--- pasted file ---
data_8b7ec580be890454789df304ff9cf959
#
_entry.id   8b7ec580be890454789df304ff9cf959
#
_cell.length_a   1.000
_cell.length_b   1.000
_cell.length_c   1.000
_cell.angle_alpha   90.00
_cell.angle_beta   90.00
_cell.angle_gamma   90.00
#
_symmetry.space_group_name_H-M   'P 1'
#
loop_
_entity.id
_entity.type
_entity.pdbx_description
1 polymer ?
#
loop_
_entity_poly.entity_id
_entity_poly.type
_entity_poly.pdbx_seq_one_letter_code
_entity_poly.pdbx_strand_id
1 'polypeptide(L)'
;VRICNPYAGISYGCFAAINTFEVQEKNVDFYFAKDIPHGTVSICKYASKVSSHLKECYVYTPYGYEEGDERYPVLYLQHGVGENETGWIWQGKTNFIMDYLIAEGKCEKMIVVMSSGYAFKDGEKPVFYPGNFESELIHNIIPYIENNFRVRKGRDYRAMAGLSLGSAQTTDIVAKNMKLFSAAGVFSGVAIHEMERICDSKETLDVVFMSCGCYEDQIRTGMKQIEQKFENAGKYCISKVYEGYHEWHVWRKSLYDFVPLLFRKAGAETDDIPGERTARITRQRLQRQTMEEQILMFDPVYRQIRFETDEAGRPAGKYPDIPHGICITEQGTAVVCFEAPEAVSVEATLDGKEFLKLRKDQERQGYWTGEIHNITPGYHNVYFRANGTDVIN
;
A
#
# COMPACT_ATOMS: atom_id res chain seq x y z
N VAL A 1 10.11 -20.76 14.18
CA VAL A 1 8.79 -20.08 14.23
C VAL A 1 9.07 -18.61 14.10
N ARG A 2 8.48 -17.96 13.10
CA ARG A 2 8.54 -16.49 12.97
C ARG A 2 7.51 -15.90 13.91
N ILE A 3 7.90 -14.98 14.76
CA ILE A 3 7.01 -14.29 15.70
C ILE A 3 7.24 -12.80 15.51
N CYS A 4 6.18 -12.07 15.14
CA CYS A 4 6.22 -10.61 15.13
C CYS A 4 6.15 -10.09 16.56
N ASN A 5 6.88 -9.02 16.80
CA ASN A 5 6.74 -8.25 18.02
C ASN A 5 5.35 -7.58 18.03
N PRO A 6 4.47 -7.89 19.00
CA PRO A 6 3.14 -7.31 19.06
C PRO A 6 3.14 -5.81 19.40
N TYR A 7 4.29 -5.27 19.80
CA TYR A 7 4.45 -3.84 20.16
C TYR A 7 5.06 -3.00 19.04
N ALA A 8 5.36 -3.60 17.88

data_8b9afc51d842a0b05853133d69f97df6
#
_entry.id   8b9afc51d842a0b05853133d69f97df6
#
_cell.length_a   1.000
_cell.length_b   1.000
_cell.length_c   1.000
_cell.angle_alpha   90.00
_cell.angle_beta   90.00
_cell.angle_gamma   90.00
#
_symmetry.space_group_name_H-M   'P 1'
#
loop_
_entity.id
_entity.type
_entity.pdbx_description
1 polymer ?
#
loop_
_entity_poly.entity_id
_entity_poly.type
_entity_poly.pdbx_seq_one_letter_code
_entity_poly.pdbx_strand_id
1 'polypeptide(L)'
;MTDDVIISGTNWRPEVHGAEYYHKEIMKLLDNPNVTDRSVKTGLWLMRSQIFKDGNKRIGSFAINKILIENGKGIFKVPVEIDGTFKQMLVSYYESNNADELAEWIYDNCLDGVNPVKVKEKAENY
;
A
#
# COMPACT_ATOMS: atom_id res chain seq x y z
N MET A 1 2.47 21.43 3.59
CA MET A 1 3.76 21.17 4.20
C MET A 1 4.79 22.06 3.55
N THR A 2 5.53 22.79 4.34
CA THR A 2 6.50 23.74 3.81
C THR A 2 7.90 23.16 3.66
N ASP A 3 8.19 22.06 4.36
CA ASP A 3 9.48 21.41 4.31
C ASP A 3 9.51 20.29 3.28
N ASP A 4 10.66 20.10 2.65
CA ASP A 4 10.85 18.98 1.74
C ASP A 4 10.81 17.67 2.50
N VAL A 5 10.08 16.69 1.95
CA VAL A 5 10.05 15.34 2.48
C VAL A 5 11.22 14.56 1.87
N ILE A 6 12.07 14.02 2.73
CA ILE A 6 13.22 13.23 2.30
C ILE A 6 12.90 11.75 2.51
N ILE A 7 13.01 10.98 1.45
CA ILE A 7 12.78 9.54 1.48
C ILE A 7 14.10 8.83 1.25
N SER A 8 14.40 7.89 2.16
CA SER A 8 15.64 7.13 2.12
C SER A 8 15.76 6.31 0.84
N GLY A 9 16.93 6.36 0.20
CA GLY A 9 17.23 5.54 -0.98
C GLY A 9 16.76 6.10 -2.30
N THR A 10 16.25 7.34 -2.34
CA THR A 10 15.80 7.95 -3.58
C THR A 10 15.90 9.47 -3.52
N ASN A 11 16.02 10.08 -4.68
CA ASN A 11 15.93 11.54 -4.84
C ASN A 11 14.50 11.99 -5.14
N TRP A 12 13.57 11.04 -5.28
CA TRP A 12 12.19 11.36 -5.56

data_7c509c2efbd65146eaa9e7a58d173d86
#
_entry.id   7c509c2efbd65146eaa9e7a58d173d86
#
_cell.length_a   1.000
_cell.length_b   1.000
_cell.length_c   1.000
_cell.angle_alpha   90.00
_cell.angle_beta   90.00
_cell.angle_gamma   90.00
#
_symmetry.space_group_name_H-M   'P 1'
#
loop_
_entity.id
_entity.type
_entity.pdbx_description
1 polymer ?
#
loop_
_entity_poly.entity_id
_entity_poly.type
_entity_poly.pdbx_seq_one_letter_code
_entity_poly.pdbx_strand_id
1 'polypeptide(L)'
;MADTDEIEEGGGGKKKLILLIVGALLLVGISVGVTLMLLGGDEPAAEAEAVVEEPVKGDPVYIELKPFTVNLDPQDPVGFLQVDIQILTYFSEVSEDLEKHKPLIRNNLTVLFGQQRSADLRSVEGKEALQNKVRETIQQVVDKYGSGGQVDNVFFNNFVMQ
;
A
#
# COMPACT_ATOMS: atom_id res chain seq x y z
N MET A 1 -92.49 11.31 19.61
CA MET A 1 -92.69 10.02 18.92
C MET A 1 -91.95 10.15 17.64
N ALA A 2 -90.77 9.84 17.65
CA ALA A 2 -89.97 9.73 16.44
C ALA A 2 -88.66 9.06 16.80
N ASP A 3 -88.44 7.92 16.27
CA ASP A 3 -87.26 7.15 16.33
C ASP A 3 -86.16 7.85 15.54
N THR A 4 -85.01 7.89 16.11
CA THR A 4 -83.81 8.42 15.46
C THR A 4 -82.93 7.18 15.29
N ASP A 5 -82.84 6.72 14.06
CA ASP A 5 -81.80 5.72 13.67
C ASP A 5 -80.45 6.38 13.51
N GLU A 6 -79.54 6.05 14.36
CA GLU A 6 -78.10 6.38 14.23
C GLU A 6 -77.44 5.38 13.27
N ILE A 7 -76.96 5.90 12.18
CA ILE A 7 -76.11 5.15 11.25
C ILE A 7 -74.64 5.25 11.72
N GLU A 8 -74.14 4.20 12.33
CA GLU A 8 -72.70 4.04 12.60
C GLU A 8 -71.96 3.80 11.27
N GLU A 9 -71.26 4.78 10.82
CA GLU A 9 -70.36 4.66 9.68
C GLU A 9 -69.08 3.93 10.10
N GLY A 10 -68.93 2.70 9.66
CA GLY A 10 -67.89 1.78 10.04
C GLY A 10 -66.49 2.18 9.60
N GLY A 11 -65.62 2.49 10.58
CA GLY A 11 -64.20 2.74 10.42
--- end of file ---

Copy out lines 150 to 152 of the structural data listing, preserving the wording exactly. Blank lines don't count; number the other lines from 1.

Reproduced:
C MET A 1 -91.95 10.15 17.64
N ALA A 2 -90.77 9.84 17.65
CA ALA A 2 -89.97 9.73 16.44